The precision of long-range optical instruments makes a considerable contribution to safety. However, despite ever more advanced equipment, a certain level of preparation is essential.
The effects of muzzle velocity on the shot grouping
Before you step up to the challenge, you need to determine the shot grouping of your firearm and your entire system.
To do this, it is important to shoot a five-shot group. You want the smallest group possible. A consistent grouping is key here, because this will become larger as the shot distance increases.
The effects of side winds on the shot grouping
For most accurate shooting, the crucial parameters are muzzle velocity, bullet weight and shape, and ballistic coefficient. Although many rely on factory ballistics, it is usually beneficial to chronograph muzzle velocities.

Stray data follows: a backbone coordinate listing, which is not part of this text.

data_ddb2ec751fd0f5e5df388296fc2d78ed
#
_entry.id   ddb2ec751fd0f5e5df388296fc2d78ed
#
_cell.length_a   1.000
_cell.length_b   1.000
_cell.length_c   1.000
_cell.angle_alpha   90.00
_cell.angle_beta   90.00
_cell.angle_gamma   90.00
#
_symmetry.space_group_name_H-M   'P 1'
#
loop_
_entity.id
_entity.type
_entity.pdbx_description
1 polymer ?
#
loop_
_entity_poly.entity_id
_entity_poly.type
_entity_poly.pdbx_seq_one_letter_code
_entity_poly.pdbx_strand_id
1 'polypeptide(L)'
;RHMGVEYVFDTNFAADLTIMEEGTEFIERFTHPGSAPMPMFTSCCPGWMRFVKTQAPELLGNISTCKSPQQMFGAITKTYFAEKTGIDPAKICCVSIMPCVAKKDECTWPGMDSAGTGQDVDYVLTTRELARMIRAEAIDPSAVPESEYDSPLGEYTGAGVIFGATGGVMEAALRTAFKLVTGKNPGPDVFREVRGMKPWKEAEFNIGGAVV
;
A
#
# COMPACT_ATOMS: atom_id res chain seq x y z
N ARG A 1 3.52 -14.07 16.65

Sometimes measuring the ballistic coefficient to double check its value can be beneficial to achieving the best accuracy possible. Factors like barrel length may make your load different from factory ballistics.
Ensure that you take at least five shots to calculate the average muzzle velocity rather than just one shot. External factors such as air pressure, humidity, and temperature also have an effect that should not be underestimated.
The free SWAROVSKI OPTIK ballistic program incorporates all these parameters to calculate your own personal shot trajectory.